Protecting Ideas: Can Ideas Be Protected or Patented?
|Written by Gene Quinn
Patent Attorney & Founder of IPWatchdog
Zies, Widerman & Malek
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Posted: Nov 23, 2010 @ 1:58 pm
Unfortunately, despite what you may have heard from late night television, satellite radio commercials or snake oil salesmen, there is no effective way to protect an idea. Copyrights protect expression and patents protects inventions, and neither protect ideas. In both cases the idea is the first critical step, but without some identifiable embodiment of the idea there can be no intellectual property protection obtained and no exclusive rights will flow unto you. This does not mean that you should give up when you only have an idea, but it does mean that you will need to proceed to flesh out your idea to the point where it is concrete enough to be more than what the law would call a “mere idea.” The moral of the story is that ideas alone cannot be protected, so you need to think in terms of invention. Inventions can be patented.
For goodness sake stop thinking that you will get rich by selling your idea to industry and sit back and collect royalty checks for doing nothing. If inventing were that easy everyone would be a filthy rich inventor! Having said that, however, a good many inventors will become stuck in the idea phase. If you are stuck at the idea phase you are not alone. It may surprise you to learn that you just think you are stuck in the idea phase and you might actually have an invention. United States patent laws do not require you to have a prototype in order to apply for a patent, all that is required is that you be able to describe the invention so that others could both make and use it.
With some guidance to coax out your idea you might actually have more than you think, then with the help of a professional illustrator or some 3D renderings you might soon realize you have an invention and not a mere idea. We are getting a little ahead of ourselves, but for now it is important not to despair. If you were clinging to the belief you could make millions from an idea alone you would likely have already stopped reading.
Many people will have great ideas, but what separates those who can turn their ideas into money from those who cannot is a strategy to define the idea enough so that it can become an asset that can be protected. If you are having difficulty moving out of the idea phase and into the invention phase take a look at Moving From Idea to Patent and About the Invention Process. These articles will provide some insights and help you formulate a plan for reaching the invention stage, which is where you want to be in order to commercialize and monetize your ideas.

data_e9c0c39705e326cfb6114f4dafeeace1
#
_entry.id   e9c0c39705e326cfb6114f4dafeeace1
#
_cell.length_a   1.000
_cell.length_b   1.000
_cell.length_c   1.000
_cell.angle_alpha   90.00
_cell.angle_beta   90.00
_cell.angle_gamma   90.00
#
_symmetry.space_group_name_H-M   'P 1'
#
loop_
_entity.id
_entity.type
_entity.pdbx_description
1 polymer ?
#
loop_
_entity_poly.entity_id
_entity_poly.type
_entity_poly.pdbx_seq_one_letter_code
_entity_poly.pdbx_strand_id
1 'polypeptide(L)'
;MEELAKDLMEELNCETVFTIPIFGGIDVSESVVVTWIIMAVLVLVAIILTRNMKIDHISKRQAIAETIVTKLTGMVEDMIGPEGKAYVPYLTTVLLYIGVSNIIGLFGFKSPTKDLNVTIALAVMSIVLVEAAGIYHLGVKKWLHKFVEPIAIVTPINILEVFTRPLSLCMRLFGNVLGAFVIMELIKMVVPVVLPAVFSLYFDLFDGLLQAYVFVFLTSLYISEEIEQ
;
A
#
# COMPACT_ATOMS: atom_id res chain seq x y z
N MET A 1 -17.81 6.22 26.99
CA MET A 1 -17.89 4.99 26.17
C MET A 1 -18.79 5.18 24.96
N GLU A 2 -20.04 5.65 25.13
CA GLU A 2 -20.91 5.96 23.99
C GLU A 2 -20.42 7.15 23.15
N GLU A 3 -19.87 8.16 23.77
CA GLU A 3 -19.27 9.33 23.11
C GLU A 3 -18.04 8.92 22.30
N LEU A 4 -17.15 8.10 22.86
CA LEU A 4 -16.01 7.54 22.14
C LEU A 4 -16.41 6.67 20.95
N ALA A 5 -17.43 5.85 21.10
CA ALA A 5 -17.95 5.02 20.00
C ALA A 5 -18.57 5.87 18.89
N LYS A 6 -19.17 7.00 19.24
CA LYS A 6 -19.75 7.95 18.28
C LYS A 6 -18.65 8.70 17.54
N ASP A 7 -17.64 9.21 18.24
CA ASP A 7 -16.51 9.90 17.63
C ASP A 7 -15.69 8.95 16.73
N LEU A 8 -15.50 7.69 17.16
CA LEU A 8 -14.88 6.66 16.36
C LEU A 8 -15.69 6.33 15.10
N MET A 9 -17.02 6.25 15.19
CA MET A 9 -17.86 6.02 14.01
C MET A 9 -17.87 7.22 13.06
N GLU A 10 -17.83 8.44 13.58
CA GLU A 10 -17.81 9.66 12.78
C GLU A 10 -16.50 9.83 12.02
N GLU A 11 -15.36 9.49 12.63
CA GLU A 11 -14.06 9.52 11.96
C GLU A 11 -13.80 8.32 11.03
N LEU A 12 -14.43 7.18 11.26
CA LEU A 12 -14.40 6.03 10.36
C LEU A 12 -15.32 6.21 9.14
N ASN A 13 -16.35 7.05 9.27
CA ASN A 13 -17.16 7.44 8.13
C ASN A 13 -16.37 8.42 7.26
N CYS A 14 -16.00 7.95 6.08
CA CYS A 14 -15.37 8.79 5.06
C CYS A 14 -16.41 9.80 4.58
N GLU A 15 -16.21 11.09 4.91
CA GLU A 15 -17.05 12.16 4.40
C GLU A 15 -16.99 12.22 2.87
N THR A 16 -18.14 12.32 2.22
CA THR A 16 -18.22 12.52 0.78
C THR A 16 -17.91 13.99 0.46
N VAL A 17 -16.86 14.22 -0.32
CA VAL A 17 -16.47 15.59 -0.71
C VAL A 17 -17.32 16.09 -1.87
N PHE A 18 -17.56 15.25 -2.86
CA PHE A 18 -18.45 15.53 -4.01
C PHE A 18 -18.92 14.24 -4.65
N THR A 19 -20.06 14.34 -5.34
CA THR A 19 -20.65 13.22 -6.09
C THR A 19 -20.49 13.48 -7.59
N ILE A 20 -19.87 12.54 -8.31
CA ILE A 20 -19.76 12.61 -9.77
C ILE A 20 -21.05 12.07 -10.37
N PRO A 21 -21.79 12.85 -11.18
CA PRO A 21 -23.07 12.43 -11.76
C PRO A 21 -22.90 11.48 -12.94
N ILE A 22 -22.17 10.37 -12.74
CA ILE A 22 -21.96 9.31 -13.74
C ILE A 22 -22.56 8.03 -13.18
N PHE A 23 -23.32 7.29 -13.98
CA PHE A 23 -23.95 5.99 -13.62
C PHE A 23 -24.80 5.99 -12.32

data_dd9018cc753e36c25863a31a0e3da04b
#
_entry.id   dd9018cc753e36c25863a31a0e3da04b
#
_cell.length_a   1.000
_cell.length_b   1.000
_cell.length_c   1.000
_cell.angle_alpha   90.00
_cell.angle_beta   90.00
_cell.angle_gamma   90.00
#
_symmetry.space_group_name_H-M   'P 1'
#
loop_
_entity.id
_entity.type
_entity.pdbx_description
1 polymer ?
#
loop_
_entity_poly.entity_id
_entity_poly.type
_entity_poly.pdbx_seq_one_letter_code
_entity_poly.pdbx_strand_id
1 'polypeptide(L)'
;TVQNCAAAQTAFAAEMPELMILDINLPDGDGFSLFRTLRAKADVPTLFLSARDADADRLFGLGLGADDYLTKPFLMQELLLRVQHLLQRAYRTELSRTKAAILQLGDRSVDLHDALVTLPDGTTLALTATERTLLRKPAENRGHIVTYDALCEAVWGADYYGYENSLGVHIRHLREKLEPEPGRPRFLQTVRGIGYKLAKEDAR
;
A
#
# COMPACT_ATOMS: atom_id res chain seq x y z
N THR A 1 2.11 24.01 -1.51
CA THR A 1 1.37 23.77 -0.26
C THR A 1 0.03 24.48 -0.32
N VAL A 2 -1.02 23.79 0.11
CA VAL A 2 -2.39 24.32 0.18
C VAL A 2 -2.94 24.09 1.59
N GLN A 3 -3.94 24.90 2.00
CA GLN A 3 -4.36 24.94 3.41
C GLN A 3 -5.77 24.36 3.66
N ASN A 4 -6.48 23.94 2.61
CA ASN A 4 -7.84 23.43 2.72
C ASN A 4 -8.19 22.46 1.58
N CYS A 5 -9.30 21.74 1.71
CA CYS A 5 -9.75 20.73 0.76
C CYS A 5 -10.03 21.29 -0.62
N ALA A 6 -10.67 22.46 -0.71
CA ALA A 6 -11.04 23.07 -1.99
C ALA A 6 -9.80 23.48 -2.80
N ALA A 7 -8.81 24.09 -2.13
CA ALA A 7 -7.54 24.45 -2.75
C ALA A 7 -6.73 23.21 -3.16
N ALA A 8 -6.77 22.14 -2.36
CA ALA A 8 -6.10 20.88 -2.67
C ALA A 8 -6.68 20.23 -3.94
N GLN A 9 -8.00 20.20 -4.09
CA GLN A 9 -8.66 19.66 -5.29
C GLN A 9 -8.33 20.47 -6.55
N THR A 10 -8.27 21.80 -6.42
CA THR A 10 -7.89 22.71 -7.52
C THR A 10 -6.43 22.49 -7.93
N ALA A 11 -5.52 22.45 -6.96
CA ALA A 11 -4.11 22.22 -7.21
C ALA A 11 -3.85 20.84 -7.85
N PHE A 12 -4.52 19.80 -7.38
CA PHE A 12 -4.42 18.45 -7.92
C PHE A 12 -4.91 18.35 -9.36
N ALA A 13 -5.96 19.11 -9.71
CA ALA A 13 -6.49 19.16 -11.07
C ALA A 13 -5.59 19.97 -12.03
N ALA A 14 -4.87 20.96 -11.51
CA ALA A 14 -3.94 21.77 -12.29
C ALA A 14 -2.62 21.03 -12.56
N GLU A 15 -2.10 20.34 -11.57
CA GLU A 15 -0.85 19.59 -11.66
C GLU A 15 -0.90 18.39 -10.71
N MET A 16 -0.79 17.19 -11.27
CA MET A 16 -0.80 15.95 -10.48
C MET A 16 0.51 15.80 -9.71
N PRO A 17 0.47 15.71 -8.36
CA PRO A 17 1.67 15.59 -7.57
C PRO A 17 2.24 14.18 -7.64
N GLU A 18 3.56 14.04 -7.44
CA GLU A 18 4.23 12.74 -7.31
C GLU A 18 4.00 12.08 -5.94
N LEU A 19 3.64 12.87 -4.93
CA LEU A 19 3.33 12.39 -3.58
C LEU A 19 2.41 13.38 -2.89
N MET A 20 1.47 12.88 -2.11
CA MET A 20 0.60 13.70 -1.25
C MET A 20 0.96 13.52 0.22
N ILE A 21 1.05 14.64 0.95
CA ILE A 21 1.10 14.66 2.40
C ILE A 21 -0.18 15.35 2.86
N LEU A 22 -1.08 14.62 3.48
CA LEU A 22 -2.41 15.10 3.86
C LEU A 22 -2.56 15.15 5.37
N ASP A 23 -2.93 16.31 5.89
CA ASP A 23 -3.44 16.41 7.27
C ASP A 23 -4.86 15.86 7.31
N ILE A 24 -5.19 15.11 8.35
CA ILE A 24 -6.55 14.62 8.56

If what you have is not an invention, but a story idea for example, you should be thinking about protection afforded under the copyright laws. Here the best thing you can do is simply start writing, drafting or otherwise creating your work. A copyright exists immediately upon the original creation and fixation thereof, which is the legal way to say it exists upon creation (i.e. writing it down). You do not need to do anything special to claim a copyright, and you can immediately place the c in a circle and call the work copyrighted. Nevertheless, in order to sue for infringement you will need to have a federally registered copyright. The filing fee is only $45, so applying for a copyright should be done as a matter of course whenever possible.
With respect to inventions, you should be thinking about getting a patent. Unfortunately, many people will have great ideas, but will not be able to put that idea into a package appropriate for a patent because there is no invention, only a concept. To be sure, the idea is the all critical first step in the invention process. After you come up with the idea or concept you now need to put together a game plan on how to carry that idea through. The idea and game plan together form what the law calls conception.